Traveling the World with Karen Rose
How Her Worldview Impacts Her Writing
By Karen Rose
I’ve been to 46 of the 50 United States and three dozen other countries. I enjoy travel. I enjoy being in faraway places, even though the getting there is less fun these days. Traveling on airplanes and taxis and buses is hard work! But being there is a delight. My favorite part is always meeting new people all over the world. I love to listen to their stories and the way they speak. Accents are a bit like music. I can hear them in my mind later when I sit down to write.
After writing 30 books, finding unique names that I haven’t used before can be difficult. I collect both first names and surnames as I travel, asking those I meet for permission to use their names. Usually, they’re thrilled to be included in a book and a surprisingly large number of people want to be the villain! Sometimes a name takes on much more importance than I expect. I met a reader in South Africa named Firoza. She wanted to be a character in a story after her friend—my South African publisher’s sales rep—was included in a previous book. I said, ‘Sure! What do you want to be? Villain, victim, suspect, or witness?’ She wanted to be a victim and to have a dramatic demise, which made me laugh.
And then I sat down to write and realized that I couldn’t grant her wish. A young girl in the story grabbed Firoza’s name and claimed it, and I was too attached to the character to give her any kind of demise, dramatic or not. Then I googled the name and found that it means “turquoise” which ended up becoming a major clue. Spoiler alert: Firoza survives her book. I hoped the real-life Firoza wouldn’t be disappointed that she didn’t get bumped off, but she was thrilled, so yay! I never would have considered the name had I not met this woman in person on my travels.
I still have a long list of German names submitted by readers who wanted to be victims in a book. I’ve been including names from that list here and there for more than 10 years, so discovering interesting names is a definite benefit to travel.
Another way that travel has impacted my writing is discovering which of my life experiences are shared universally and which are quintessentially American. Many of my readers reside outside of the USA, so I’m careful when including those American customs, pastimes, and language. I want to be sure that readers get the context clues needed to understand why certain customs are important and how they incorporate into the plot. Most of the time, this isn’t an issue as American television has paved my way. For example, readers understand “prom” dances even if their own graduation festivities are a bit different.
Homecoming seemed to be different, though. And the importance of high school football in the southern US has raised many a question over the years. I try to work explanations of these customs into the narrative as the books will be translated into other languages, and I want to be sure the translators don’t get confused.
Travel has also taught me that some words which are commonplace and innocuous in the US are not socially acceptable elsewhere. I’ve unfortunately learned many of these lessons the hard way. I avoid the term ‘fanny pack’ in a book, for example, because that ‘f” word is a vulgar term in the UK. I still wince at the memory of asking my friend where my fanny pack was in front of her then-eight-year-old son. She clapped her hands over her son’s ears, and I immediately knew I’d made a blunder. We had a good laugh about it later, but ouch! I think he survived the experience though, LOL. He’s pushing 40 and probably has no recollection of that day, but I sure do.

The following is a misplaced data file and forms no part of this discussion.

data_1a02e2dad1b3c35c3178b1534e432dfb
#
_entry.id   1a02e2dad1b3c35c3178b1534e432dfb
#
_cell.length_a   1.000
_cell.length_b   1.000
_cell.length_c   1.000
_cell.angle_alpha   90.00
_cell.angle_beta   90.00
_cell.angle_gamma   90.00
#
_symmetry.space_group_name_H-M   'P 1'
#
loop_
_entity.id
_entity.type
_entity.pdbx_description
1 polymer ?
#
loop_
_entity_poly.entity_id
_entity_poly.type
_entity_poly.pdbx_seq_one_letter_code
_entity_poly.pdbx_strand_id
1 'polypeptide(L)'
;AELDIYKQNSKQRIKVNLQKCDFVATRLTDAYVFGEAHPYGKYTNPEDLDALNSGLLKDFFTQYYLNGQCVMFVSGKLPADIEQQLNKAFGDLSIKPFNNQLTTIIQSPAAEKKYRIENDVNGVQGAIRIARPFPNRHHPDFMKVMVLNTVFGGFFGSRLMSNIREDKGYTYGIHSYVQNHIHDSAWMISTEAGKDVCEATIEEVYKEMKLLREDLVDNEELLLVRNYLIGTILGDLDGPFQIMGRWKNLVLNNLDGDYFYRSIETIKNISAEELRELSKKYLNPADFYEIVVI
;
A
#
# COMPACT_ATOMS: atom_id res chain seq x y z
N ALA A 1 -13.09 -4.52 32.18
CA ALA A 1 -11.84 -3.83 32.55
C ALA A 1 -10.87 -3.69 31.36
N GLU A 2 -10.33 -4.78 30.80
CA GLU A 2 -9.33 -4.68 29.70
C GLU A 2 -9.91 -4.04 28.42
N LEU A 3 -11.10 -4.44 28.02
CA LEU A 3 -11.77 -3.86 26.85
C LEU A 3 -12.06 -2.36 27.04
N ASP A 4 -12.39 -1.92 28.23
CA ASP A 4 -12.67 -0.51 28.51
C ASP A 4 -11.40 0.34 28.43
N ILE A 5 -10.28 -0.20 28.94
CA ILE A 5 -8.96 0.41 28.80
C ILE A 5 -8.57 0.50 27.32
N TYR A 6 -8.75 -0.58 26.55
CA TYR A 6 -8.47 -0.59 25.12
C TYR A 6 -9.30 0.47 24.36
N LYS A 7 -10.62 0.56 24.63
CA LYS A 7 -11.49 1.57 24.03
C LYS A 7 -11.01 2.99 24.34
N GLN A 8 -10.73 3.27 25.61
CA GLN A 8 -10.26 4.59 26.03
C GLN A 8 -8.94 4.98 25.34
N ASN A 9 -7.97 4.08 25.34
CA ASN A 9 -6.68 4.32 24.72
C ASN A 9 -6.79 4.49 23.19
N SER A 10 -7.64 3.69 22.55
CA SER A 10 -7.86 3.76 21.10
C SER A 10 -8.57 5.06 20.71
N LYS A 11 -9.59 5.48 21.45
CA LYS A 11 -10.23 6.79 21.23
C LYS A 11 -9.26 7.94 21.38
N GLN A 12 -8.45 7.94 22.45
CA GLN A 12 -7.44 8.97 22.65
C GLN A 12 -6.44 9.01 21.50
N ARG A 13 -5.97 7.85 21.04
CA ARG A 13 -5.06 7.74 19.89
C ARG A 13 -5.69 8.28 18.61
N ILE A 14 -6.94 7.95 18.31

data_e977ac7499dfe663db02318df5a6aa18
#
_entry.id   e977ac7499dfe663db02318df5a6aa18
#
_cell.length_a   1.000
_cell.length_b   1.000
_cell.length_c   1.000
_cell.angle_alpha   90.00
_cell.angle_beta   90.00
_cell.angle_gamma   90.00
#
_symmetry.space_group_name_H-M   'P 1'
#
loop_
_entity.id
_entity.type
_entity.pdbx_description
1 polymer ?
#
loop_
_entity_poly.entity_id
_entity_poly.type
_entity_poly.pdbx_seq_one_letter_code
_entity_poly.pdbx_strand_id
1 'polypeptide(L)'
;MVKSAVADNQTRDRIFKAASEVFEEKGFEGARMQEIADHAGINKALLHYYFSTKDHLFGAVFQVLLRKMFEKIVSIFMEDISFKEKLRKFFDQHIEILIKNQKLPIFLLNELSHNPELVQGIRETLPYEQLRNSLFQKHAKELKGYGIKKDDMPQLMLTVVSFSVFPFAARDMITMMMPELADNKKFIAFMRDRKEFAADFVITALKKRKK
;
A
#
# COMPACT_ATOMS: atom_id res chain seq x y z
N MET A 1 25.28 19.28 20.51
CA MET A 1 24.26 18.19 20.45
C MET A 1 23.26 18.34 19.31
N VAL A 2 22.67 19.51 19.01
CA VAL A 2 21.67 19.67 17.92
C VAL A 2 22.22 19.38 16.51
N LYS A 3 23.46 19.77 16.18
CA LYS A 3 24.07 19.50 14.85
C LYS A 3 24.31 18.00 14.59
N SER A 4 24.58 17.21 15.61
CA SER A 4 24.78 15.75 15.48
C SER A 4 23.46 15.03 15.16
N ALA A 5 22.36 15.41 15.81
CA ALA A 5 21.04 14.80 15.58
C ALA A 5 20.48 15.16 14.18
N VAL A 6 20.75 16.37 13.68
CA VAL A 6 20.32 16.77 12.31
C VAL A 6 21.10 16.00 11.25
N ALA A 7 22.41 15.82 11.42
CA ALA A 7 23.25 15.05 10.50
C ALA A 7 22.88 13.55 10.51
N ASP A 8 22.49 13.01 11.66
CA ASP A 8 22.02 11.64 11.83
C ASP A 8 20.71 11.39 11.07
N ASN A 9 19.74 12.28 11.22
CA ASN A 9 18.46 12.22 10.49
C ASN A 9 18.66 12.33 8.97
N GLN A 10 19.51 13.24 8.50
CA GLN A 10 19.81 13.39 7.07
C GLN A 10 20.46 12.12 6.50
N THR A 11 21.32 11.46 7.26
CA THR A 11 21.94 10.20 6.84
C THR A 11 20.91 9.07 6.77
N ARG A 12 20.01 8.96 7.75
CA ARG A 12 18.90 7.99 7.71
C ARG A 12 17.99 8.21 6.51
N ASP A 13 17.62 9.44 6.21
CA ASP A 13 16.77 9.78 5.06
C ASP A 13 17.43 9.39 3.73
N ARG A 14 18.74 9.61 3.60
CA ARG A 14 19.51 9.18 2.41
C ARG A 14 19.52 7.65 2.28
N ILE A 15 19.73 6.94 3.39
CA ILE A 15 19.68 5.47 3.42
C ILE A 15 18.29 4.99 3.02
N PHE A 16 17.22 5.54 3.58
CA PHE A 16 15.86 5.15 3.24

The biggest lesson I’ve learned from travel, however, is that being a tourist in another country doesn’t necessarily provide the depth of experience to write from their point of view. Despite my wanderings, I don’t feel like I’ve spent enough time in any one country to truly know the culture well enough to set a story there—unless it’s from the POV of an American on holiday. If I ever set a book in another country, I want to be very knowledgeable about that place and their customs and language. For me, that would require more than a week stay here or there.
Which is, most definitely, an enticing idea! Excuse me, please, while I go away and dream of spending months in the mountains of Patagonia or the hills of Tuscany…
Internationally bestselling author Karen Rose was born and raised in the Maryland suburbs of Washington, DC. She met her husband, Martin, on a blind date when they were seventeen and after they both graduated from the University of Maryland, (Karen with a degree in Chemical Engineering) they moved to Cincinnati, Ohio. Karen worked as an engineer for a large consumer goods company, earning two patents, but as Karen says, “scenes were roiling in my head and I couldn’t concentrate on my job so I started writing them down. I started out writing for fun, and soon found I was hooked.”
Her debut suspense novel, DON’T TELL, was released in July, 2003. Since then, she has published more than fifteen novels and two novellas. Her twenty-eighth novel, BENEATH DARK WATERS, released in 2023.
Karen’s books have appeared on the bestseller lists of the New York Times, USA Today, London’s Sunday Times, and Germany’s der Spiegel (#1), and the Irish Times, as well as lists in South Africa (#1) and Australia! To date, her books have been translated into more than twenty languages.
A former high school teacher of chemistry and physics, Karen lives in Florida with her husband of more than thirty years. Check out her website to learn more.
Traveling the World with Karen Rose